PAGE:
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Extract from Records of the Medieval Sword by Ewart Oakeshott
This is a very distinctive sword-type which by its incidence in works of art can be given a more than usually precise life-span between c.1275-1340. Its characteristics are a short grip and comparatively short blade which is broad at the hilt and tapers strongly to a sometimes very acute point with a generally flat section fullered in its upper half. Cross tend to be generally quite long and slightly arched, while the pommel-type most commonly found allied to the to these other elements is of Type K, broad and flat with small raised bosses.
Naturally, like all swords, their sizes vary; and we do not have very much hard archaeological evidence to go on, for, in spite of the type’s obvious popularity in the period of its usage, very few examples are so far available for study. Not so their appearance in works of art – sculpture, tomb-effigies, MS miniatures and early Italian paintings. When they are depicted in their scabbards, it is not possible to be certain that they are not of Type XV (q.v below) nut enough are shown naked to make dating secure. They appear only once or twice along with the more usual Type XII’s in the Maciejowski Bible (c.1260) as well as in the Oxford Romance of Alexander, an earlier English MS dated c.1333, where XIV’s are shown along with XIIIa’s, XII’s and XV’s.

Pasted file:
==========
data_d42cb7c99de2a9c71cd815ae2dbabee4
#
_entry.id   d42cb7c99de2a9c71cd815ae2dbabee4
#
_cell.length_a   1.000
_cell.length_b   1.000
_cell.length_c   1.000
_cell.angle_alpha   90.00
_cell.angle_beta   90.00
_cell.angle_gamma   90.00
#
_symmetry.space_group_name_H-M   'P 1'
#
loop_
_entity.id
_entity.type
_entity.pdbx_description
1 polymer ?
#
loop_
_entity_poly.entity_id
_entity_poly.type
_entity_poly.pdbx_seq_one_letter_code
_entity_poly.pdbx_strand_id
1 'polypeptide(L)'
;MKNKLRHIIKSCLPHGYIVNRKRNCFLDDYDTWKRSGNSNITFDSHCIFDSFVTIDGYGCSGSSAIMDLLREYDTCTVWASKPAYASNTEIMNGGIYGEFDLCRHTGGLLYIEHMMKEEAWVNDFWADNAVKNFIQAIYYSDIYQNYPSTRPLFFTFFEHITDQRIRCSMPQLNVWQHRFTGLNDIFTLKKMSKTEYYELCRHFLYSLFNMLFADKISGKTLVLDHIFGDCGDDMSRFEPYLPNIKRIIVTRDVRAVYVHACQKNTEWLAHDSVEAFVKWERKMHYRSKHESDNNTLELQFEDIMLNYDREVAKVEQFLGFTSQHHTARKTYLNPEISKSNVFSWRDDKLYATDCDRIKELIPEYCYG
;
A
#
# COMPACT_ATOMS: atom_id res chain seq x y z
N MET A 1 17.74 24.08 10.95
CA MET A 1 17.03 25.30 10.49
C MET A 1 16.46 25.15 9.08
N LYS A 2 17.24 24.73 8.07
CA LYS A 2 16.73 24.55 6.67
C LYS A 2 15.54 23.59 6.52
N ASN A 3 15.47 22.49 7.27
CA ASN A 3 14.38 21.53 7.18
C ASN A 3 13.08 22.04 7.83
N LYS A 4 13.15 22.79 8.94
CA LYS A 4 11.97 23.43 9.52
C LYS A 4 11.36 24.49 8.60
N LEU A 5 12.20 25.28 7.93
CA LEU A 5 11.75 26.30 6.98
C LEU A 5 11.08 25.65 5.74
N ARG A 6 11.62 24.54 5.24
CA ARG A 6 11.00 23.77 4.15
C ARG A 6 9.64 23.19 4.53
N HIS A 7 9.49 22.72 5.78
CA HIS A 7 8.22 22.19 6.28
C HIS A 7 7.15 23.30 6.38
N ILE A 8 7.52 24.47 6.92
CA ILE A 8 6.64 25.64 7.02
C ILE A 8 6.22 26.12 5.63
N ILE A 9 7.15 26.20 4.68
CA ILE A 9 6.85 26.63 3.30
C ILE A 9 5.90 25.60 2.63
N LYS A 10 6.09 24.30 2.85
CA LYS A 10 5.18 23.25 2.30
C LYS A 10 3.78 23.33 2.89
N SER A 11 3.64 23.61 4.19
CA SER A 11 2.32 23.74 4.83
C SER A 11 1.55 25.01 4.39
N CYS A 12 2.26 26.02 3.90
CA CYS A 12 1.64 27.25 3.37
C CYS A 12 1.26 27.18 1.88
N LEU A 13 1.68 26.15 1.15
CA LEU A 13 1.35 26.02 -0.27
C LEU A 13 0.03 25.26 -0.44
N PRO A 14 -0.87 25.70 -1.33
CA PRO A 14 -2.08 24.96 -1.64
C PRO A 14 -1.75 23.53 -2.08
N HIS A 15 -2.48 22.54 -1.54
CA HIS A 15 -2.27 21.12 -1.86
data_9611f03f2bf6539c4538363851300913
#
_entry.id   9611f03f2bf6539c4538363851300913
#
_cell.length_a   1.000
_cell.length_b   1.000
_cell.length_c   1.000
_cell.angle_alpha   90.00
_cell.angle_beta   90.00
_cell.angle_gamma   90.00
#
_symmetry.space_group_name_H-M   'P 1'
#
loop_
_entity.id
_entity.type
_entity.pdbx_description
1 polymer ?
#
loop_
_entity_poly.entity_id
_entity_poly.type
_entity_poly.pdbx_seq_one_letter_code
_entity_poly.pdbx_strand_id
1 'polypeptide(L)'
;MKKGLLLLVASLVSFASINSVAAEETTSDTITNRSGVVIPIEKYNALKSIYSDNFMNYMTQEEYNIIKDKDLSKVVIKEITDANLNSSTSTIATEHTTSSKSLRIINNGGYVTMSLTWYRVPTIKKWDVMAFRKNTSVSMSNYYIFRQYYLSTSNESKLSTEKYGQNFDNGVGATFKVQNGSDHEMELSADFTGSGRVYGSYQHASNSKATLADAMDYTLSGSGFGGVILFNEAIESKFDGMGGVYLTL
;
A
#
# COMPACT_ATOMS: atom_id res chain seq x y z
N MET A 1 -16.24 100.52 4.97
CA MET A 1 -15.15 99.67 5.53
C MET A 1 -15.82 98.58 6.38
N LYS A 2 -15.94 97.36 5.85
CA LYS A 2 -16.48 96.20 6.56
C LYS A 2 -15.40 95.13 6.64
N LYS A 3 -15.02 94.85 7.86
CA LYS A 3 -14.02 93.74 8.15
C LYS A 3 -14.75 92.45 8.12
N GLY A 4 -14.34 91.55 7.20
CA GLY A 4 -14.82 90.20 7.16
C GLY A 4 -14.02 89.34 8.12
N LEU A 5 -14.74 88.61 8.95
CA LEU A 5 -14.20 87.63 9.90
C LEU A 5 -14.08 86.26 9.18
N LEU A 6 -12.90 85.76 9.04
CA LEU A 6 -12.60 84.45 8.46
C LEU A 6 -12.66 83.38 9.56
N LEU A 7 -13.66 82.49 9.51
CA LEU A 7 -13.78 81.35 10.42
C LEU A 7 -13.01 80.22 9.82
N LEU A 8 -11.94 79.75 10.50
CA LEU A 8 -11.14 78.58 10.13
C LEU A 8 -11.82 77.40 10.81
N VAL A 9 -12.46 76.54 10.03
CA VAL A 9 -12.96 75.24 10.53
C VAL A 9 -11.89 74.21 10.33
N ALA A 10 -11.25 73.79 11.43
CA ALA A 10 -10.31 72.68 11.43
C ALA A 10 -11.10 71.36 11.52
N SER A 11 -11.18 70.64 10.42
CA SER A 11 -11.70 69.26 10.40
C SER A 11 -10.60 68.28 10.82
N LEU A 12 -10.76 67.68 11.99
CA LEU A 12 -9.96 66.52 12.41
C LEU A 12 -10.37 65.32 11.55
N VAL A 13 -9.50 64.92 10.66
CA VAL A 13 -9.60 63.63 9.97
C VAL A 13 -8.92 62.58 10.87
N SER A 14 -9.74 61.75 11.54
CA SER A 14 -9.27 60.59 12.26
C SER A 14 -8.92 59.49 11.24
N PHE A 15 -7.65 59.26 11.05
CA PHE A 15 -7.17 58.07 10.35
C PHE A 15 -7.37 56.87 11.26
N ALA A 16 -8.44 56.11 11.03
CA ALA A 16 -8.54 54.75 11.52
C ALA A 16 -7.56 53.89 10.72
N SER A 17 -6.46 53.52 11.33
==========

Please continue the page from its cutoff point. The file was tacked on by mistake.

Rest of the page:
Find-place: Somewhere in Denmark
Collection: Nationalmuseet, Copenhagen
Blade-length: 28″ (71.1cms)
Cross-style: 1, curved
Date: c.1300+ or -20
Condition: Excavated, probably from a bog. Poor, very corroded. Interesting double fuller.
Collection: Nationalmuseet, Copenhagen. Ex collection E. A. Christensen
Blade-length: 33″ (83.9cms)
Pommel-type: K, factted
Cross-style: A curved, sophisticated and elegant form of 1
Condition: Perfect. Must have been preserved in a house or an armour or well-cared for. The grip is probably an original.
Publication: Christensen & Hoffmeyer
This is one of those perfectly preserved, sharp and shining medieval swords which are too easily condemned as being ‘too good to be true’. Considering that it was acquired about thirty years ago by a collector and connoisseur as astute and experienced as Mr. Christensen, there can’t be much validity in any doubts about its authenticity. It’s a big sword, as you can see from the dimensions upon the elaborate series of drawing [sic] Mr. Christensen sent me just after he had acquired the sword.
In the catalogue of his collection made before it went on his death to the Danish nation, he dates it at c.1475. (‘Gammelt Jern’, No.66, p.88), but I believe this is nearly two centuries too late. [sic] its whole form – pommel, cross and blade – are so strongly fitted into the classic XIV shape tha I am sure it has to be dated between c.1275-1325. It is an absolutely outstanding sword, and I think the sketches he sent me give a very clear idea of its size, and the rather unusual form of its long, beautifully made double fullers. Unfortunately, the only photographs I have are not very good.
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